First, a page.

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Guide To Pastas: A Python Framework For Hydrogeological Time Series Analysis

Guide To Pastas: A Python Framework For Hydrogeological Time Series Analysis

pastas

Introduction to Pastas

Pastas is an open-source Python framework designed for processing, simulation and analysis of hydrogeological time series models. It has built-in tools for statistically analyzing, visualizing and optimizing such models. It was introduced by Raoul A. Collenteur, Mark Bakker, Ruben Calje, Stijn A. Klop and Frans Schaars in an article published by the National Groundwater Association (NGWA) in July 2019.

Before going into Pastas’ details, let us first understand the core term ‘hydrogeology’ – an area in which the Pastas library marks its significant contribution.

What is hydrogeology?

The word ‘hydrogeology’ is a combination of two terms: ‘hydro’ meaning water and ‘geology’ which means studying the Earth. Hydrogeology is thus a branch of geology dealing with movement and distribution of groundwater in soil and rocks of Earth’s crust (also known as ‘aquifers’). You can read in-depth about this domain here

Why Pastas?

The two major objectives of this state-of-the-art library are:

  • To provide a scientific software package for the development and testing of new hydrogeological methods using a few lines of Python code
  • To provide an efficient and easy-to-handle library for groundwater practitioners.

Pastas employ Transfer Function Noise (TFN) time series models using predefined response functions that define how groundwater level responds to evaporation, rainfall etc..

Installation of Pastas

Pastas can be installed using pip or conda command (using Anaconda Distribution of Python is recommended for the installation step)

pip install pastas   -or-  conda install pastas

If the library has already been installed, it can be updated to use its latest version as:

pip install pastas --upgrade

Prerequisite: Python 3.6 or higher version

Dependencies:

  • jupyter >= 1.0.0
  • numpy >=1.16.5
  • pandas >= 1.0
  • matplotlib >= 1.0
  • scipy >= 1.1 (
  • lmfit >= 1.0.0 (for non-linear optimizations and curve fitting problems in Python)
  • numba (a JIT (Just-In-Time) compiler that converts Python code into optimized machine code)

These dependencies get automatically installed when you instal pastas using pip install manager.

Practical implementation

Here, we have shown two use cases of Pastas library. The demonstrations have been coded in Google colab with Python version 3.7.10.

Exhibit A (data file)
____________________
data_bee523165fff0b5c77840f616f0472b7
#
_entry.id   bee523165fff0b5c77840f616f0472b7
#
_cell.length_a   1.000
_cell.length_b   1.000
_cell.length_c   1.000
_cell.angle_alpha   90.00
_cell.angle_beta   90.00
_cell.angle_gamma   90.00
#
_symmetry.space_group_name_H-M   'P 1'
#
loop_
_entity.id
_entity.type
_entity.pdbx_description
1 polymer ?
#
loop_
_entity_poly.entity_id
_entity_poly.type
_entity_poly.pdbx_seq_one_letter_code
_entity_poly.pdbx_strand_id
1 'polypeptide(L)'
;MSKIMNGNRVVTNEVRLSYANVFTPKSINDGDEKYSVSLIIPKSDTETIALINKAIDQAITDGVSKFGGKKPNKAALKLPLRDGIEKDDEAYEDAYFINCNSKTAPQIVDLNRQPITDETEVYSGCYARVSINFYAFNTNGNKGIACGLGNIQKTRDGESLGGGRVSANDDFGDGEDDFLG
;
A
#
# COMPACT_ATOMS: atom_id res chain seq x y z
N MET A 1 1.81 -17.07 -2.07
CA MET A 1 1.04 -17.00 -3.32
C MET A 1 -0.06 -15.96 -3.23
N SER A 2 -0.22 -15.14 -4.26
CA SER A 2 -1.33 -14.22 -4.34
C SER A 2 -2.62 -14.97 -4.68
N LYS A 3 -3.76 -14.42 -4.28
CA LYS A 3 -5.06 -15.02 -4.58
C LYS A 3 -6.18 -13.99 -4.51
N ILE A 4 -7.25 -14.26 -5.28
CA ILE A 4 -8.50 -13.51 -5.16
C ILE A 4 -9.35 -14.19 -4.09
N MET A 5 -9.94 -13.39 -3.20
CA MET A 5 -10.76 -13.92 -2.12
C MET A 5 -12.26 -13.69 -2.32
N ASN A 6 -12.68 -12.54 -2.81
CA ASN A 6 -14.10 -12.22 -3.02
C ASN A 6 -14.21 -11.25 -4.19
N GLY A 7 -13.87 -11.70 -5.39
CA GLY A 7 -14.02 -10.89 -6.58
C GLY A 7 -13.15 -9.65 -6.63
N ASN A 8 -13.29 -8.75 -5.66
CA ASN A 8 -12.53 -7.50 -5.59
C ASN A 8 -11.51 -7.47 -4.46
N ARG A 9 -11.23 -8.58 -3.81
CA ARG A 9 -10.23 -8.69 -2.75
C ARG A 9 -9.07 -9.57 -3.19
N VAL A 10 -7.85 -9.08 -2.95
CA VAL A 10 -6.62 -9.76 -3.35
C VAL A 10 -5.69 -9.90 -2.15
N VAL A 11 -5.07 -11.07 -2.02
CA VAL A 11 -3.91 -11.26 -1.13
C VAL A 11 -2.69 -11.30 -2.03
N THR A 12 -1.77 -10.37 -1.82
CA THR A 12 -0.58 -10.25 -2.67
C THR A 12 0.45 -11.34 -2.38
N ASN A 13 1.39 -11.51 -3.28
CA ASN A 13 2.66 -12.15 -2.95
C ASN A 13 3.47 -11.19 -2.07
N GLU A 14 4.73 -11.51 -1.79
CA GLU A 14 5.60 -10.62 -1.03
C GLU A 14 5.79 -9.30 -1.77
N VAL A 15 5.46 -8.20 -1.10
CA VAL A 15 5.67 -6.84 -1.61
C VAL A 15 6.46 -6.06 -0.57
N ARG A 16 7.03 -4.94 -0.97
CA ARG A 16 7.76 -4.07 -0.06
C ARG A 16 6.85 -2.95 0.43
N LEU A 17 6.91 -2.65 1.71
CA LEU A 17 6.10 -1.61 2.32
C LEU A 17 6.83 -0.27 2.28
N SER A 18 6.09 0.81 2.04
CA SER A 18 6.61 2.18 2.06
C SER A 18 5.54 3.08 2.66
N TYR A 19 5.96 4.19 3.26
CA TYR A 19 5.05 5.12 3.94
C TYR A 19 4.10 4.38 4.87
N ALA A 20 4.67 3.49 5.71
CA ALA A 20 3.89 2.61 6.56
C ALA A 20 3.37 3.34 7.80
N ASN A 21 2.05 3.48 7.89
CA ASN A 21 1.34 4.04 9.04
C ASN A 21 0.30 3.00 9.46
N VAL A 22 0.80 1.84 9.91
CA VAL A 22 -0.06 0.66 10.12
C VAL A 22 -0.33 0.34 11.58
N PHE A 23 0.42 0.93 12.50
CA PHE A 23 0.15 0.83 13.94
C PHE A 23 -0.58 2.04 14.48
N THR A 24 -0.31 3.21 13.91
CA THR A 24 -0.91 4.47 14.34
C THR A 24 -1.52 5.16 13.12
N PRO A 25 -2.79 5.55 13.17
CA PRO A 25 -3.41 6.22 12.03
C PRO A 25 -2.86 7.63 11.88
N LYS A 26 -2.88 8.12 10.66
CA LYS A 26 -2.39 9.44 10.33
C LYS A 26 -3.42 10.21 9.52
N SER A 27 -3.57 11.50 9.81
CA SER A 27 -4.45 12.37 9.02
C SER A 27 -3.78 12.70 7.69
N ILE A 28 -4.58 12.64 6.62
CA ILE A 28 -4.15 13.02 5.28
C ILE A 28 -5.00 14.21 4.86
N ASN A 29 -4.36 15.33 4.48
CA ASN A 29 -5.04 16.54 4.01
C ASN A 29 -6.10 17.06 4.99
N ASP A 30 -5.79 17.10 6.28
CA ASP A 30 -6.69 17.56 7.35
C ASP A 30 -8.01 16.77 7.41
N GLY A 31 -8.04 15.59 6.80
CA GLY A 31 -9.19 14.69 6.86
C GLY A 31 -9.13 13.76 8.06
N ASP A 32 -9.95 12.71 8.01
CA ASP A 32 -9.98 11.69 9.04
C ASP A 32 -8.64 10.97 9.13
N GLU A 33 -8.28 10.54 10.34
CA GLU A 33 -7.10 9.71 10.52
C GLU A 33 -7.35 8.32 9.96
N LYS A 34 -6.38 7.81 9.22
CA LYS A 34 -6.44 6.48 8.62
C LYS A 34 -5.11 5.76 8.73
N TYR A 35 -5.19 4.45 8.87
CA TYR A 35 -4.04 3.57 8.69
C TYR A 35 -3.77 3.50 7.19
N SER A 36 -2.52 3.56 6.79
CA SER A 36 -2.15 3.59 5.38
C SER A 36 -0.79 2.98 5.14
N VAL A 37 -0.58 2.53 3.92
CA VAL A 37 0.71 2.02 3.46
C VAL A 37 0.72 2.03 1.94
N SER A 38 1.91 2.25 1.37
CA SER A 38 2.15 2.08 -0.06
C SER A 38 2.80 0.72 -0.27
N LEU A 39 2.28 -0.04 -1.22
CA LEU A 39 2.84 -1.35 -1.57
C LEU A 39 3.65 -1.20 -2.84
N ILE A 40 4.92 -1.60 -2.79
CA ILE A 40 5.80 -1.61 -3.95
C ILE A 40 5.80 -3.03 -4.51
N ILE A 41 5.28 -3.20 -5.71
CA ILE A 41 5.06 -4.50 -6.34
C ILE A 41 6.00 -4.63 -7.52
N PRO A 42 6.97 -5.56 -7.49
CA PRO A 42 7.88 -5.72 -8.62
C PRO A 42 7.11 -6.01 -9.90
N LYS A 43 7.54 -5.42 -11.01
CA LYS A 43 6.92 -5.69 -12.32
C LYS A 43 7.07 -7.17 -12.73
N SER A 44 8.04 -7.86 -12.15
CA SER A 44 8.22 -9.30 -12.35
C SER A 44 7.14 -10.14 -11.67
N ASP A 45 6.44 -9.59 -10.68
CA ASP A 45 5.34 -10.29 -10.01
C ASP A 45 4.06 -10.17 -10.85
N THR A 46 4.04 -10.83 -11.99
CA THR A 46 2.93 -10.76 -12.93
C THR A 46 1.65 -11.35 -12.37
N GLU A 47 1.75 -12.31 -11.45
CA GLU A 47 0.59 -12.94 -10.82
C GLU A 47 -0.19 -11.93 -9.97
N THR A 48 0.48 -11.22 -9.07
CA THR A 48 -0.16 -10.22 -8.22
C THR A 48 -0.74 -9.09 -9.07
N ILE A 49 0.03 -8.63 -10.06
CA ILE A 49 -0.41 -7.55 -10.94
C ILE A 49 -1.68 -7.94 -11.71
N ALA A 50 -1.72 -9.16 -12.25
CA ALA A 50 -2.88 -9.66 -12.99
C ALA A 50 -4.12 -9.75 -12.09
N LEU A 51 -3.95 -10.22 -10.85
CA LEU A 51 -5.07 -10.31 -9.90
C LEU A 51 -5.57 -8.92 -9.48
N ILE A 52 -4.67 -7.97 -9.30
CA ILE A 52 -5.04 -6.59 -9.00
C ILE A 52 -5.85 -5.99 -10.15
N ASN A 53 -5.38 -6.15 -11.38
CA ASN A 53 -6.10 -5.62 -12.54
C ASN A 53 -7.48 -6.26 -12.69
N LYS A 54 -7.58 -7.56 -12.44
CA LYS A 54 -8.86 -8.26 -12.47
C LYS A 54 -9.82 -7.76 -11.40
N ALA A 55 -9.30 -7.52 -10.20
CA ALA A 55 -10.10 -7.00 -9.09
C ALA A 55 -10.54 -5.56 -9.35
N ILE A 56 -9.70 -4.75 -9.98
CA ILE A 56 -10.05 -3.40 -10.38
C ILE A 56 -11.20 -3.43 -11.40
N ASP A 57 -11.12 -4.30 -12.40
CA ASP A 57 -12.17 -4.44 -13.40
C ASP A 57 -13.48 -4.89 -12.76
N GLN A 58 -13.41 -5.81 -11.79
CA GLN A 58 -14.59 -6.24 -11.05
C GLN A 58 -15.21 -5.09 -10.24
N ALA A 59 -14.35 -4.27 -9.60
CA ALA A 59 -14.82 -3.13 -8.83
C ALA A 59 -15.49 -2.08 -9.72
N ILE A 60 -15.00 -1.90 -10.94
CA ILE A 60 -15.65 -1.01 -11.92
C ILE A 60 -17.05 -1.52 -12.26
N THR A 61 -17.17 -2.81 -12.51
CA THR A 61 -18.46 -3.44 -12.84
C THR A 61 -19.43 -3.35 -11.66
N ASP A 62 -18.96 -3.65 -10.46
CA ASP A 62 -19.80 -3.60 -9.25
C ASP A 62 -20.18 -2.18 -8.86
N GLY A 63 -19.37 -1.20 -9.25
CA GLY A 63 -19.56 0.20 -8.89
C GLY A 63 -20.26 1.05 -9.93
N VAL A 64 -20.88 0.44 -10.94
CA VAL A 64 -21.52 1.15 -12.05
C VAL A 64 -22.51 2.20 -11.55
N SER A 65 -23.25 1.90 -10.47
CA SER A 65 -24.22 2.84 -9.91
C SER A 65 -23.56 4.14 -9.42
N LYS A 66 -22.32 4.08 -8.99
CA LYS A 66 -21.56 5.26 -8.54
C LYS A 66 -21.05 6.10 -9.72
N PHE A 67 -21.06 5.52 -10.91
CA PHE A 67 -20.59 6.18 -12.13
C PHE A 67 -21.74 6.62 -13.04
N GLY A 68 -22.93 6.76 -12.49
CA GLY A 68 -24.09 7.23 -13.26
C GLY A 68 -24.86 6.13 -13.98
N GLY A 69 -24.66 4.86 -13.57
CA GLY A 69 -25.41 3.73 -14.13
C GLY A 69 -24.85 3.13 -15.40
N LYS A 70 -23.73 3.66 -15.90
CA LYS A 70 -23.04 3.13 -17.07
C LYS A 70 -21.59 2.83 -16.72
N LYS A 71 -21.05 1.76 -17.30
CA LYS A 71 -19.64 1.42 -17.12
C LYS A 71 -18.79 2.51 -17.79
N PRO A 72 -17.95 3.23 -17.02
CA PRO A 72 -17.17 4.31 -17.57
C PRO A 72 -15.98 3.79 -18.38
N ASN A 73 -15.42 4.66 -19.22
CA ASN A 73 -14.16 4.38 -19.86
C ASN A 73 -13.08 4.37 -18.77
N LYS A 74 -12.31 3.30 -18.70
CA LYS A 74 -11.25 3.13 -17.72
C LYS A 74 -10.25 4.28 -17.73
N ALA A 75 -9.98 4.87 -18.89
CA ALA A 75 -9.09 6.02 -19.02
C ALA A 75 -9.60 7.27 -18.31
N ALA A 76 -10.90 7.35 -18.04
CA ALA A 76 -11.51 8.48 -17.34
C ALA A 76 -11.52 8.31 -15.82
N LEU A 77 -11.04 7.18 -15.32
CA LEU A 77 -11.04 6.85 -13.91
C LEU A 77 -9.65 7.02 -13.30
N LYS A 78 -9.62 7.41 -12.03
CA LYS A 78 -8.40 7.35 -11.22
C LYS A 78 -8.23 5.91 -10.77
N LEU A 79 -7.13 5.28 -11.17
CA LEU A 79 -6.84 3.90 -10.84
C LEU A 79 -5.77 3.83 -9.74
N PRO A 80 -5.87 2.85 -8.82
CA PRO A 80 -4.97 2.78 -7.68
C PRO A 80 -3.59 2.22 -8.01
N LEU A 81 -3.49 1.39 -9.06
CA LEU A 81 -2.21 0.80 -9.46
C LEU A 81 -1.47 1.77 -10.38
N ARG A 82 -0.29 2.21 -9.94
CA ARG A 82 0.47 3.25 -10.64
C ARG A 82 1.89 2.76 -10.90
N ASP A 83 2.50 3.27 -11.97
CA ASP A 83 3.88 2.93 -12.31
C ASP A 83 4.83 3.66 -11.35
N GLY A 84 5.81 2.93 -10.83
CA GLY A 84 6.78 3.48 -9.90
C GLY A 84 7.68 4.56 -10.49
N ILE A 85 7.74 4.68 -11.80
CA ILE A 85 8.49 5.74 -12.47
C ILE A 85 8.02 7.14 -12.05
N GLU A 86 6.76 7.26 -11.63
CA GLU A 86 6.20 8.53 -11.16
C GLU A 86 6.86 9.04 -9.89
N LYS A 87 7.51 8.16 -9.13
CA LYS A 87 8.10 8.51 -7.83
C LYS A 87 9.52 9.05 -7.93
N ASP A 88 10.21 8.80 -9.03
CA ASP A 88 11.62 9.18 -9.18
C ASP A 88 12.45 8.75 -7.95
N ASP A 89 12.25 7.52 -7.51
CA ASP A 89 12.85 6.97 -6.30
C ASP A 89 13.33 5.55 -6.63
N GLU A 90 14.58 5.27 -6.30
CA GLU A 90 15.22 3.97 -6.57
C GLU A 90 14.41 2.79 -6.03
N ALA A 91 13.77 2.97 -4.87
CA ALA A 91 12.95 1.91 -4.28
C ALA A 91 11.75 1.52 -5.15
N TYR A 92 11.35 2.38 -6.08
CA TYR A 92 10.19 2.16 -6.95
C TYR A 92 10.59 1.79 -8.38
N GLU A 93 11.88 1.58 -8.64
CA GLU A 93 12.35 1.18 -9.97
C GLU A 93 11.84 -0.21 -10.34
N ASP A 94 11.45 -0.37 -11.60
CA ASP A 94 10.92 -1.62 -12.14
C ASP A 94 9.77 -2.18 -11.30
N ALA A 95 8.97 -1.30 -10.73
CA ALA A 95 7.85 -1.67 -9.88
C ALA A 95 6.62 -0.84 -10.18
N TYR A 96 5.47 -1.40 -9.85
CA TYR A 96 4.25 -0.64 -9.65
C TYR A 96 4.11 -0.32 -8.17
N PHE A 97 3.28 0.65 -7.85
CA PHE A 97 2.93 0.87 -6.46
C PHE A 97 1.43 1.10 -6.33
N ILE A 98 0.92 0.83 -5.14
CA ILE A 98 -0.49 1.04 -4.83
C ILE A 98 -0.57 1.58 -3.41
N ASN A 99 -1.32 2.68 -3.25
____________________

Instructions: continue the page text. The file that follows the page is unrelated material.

Step-wise explanation of both the examples is as follows:

Time series analysis using Pastas

  1. Install pastas library

!pip install pastas

  1. Import required libraries 
 import pandas as pd #for data manipulation
 import pastas as ps
 import matplotlib.pyplot as plt  #for visualization 
  1. Check the versions of the dependencies using show_versions().

ps.show_versions()

Sample output:

 Python version: 3.7.10 (default, Feb 20 2021, 21:17:23) 
 [GCC 7.5.0]
 Numpy version: 1.19.5
 Scipy version: 1.4.1
 Pandas version: 1.1.5
 Pastas version: 0.16.0
 Matplotlib version: 3.2.2 
  1. Load head observations

The term ‘head’ here refers to the hydraulic head (also known as ‘static level’) of groundwater flow i.e. the elevation to which water will naturally rise. The file containing the head observations can be downloaded from here.

 head_data = pd.read_csv('https://raw.githubusercontent.com/pastas/
 pastas/master/examples/data/head_nb1.csv', parse_dates=['date'],  
 index_col='date', squeeze=True) 

‘parse_dates’ enables parsing of the ‘date’ column into datetime. ‘index_col’ sets the ‘date’ column as index and ‘squeeze’ parameter squeezes the head observations into a pandas Series object.

 5. Check the initial records and datatype of head_data.

print(‘Data type of head_data:’,type(head_data))

Output: Data type of head_data: <class 'pandas.core.series.Series'>

head(head_data)

Output:

 date
 1985-11-14    27.61
 1985-11-28    27.73
 1985-12-14    27.91
 1985-12-28    28.13
 1986-01-13    28.32
 Name: head, dtype: float64 

6. Plot the head observations

 head_data.plot(style='.', figsize=(12, 4))  #Size of plot
 plt.ylabel('Head (metres)');  #Y-axis label
 plt.xlabel('Year');  #X-axis label 

Output:

7. Load the stresses

The causes of head variations are believed to be rain and evaporation of water. We load the .csv files having data of measured rainfall and measured potential evaporation.

 #Load rain data
 rain = pd.read_csv('https://raw.githubusercontent.com/pastas/
 pastas/master/examples/data/rain_nb1.csv', parse_dates=['date'], index_col='date', squeeze=True)
 #Initial records
 rain.head() 

Output:

 date
 1980-01-01    0.0033
 1980-01-02    0.0025
 1980-01-03    0.0003
 1980-01-04    0.0075
 1980-01-05    0.0080
 Name: rain, dtype: float64 
 #Load evaporation data
 evap = pd.read_csv('https://raw.githubusercontent.com/pastas/
 pastas/master/examples/data/evap_nb1.csv', parse_dates=['date'], index_col='date', squeeze=True)
 #Initial records
 evap.head() 

Output:

 date
 1980-01-01    0.0002
 1980-01-02    0.0003
 1980-01-03    0.0002